On 3 December 2015, the Corporations Amendment (Crowd-sourced
Funding) Bill 2015 was introduced into Parliament. The Bill aims to
promote crowd-sourced funding or CSF for emerging small, unlisted
public companies and provide increased investment opportunities for
small-scale retail investors.
The Bill attempts to achieve this by implementing a two-pronged
approach – removing existing barriers to CSF under the
Corporations Act and promoting investment by increasing investor
Removing existing barriers to CSF
Currently, the Corporations Act restricts the ability of small
businesses and start-ups to raise equity via CSF as section 45A
prohibits proprietary companies from exceeding 50 non-employee
shareholders. Whilst such prescriptive limits are not imposed on
public companies, they are also limited due to strict corporate
governance and reporting requirements. This means that small
emerging businesses often choose to remain proprietary despite the
However, the Bill attempts to remedy this and encourage
businesses to become public by restricting the regulatory burden.
By inserting the new Part 6D.3A—Crowd-sourced
Funding into the existing Chapter 6D, the Bill makes eligible
businesses largely exempt from the disclosure document requirements
under Part 6D.2 and the prohibitions, liabilities and remedies
relating to offers of security as set out in Part 6D.3.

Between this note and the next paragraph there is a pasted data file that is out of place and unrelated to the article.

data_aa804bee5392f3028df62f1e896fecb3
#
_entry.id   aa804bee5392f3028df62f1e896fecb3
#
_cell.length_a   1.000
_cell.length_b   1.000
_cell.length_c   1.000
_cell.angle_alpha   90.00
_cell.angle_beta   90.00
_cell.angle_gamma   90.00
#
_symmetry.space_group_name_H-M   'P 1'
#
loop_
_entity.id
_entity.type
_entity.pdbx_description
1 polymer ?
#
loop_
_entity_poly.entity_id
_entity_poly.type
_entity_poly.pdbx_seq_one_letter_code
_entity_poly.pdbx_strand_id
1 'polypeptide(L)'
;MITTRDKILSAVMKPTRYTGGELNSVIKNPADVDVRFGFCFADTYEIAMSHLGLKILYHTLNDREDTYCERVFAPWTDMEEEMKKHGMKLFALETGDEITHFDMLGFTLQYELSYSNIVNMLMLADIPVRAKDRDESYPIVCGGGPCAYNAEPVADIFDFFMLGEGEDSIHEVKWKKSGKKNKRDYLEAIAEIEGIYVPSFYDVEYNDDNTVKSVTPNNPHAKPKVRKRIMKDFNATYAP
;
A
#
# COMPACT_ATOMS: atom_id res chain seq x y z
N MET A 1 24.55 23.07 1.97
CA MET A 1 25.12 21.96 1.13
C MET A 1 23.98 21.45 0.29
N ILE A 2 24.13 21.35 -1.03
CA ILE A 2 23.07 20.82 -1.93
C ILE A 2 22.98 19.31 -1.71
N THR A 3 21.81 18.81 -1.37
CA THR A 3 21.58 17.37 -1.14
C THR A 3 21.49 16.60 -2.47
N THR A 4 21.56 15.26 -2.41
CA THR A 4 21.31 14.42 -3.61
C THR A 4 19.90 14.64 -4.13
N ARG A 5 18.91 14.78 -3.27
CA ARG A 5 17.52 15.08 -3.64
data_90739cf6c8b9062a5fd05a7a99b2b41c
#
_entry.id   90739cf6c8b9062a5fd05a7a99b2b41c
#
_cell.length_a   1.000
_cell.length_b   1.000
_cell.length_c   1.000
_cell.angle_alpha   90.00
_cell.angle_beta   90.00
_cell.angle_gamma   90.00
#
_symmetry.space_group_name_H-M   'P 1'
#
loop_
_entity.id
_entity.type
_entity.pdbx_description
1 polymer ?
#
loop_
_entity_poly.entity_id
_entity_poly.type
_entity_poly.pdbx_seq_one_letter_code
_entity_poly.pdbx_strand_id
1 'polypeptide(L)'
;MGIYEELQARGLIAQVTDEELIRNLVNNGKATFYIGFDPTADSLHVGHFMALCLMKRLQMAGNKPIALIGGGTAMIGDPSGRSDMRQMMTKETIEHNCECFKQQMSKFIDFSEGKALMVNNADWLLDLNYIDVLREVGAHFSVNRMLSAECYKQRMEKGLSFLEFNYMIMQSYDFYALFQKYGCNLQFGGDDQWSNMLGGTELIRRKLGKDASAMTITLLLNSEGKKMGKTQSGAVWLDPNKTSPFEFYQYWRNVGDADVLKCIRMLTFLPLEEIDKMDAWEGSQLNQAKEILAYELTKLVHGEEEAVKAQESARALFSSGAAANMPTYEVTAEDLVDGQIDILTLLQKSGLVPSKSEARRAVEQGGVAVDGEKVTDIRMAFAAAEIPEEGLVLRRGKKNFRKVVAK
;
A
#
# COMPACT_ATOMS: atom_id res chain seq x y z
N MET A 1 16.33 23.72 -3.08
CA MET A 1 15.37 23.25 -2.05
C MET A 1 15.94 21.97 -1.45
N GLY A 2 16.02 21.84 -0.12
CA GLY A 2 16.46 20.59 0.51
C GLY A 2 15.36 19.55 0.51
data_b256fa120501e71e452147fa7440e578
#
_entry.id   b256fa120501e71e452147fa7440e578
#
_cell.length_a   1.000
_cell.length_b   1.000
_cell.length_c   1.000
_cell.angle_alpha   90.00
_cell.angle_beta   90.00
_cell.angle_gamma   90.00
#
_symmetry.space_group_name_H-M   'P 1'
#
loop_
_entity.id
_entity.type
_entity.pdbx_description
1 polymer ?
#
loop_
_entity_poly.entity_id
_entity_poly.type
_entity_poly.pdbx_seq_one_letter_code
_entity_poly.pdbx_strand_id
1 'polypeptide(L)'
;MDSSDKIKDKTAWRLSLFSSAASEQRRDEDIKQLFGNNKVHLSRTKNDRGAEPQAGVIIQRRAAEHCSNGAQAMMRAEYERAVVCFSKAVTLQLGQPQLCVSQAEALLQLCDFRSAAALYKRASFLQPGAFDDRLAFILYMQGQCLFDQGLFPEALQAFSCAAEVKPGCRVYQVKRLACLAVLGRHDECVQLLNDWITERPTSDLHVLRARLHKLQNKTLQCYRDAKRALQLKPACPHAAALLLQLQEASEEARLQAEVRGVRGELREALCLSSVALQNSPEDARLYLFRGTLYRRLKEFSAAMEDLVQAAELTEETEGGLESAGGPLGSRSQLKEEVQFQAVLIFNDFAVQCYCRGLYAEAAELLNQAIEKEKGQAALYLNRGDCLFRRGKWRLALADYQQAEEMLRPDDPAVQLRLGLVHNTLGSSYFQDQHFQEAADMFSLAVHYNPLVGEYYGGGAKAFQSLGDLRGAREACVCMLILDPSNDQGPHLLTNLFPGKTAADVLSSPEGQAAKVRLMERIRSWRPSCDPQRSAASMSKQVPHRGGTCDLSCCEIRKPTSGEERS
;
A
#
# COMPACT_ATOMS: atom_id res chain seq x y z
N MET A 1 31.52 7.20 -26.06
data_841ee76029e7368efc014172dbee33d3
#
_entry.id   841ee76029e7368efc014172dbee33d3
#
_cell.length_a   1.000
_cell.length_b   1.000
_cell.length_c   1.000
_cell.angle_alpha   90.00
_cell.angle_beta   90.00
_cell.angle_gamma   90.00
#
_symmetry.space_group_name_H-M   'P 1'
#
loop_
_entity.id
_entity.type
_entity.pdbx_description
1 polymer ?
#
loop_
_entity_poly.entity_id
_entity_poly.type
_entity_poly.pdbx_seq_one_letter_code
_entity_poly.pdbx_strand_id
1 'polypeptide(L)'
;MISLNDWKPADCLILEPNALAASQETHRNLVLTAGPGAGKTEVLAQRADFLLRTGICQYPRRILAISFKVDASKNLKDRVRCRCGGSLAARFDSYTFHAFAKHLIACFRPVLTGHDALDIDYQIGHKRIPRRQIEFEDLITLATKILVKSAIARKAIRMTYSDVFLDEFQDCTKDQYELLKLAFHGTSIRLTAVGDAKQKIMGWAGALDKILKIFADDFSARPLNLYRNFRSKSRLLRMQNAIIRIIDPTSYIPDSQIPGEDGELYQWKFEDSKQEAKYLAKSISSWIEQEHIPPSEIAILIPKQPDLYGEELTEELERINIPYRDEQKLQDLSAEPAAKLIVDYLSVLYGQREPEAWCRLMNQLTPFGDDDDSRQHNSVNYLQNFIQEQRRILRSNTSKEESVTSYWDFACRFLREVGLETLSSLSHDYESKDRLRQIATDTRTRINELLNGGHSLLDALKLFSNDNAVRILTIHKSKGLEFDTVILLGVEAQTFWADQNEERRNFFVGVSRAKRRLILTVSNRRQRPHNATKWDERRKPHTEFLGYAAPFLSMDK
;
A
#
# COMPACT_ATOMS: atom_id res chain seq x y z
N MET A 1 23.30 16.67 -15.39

Furthermore, eligible companies will also be exempt from
obligations to hold an Annual General Meeting, may exercise an
option to only provide financial reports to shareholders online and
will not be required to appoint an auditor until more than $1
million has been raised from CSF offers.
Criteria for "eligible CSF companies"
In order to qualify for the exemptions granted under the Bill,
the company must meet all of the following criteria:
the principal place of business must be in Australia;
the majority of the company's directors must originally
reside in Australia;
the consolidated gross assets must not exceed $5 million;
the annual revenue must not exceed $5 million;
it must not be listed; and
it must not be an investment company.
Increasing investor protections
While there are general protections that apply to all investors
which aim to prevent excessive risk and promote informed decision
making, the Bill also introduces additional protection mechanisms
for retail investors. These protections include requirements such
all retail investors are limited to investing $10,000 per
issuer per year;
there is a compulsory and unconditional five day cooling-off
period in which an individual may withdraw their offer;
the issuer company and any related intermediaries are
prohibited from offering financial assistance to an investor;
a CSF application can only be accepted if it is accompanied by
a signed risk acknowledgement statement.
By implementing these protections, the Bill aims to shelter
small retail-investors from the high risks associated with
investing in start-ups whilst also providing businesses with an
alternative means of obtaining affordable finance.
On 3 December 2015, the Bill was referred to the Senate
Economics Legislation Committee for inquiry and review. The
Committee is due to release a report by 22 February 2016.
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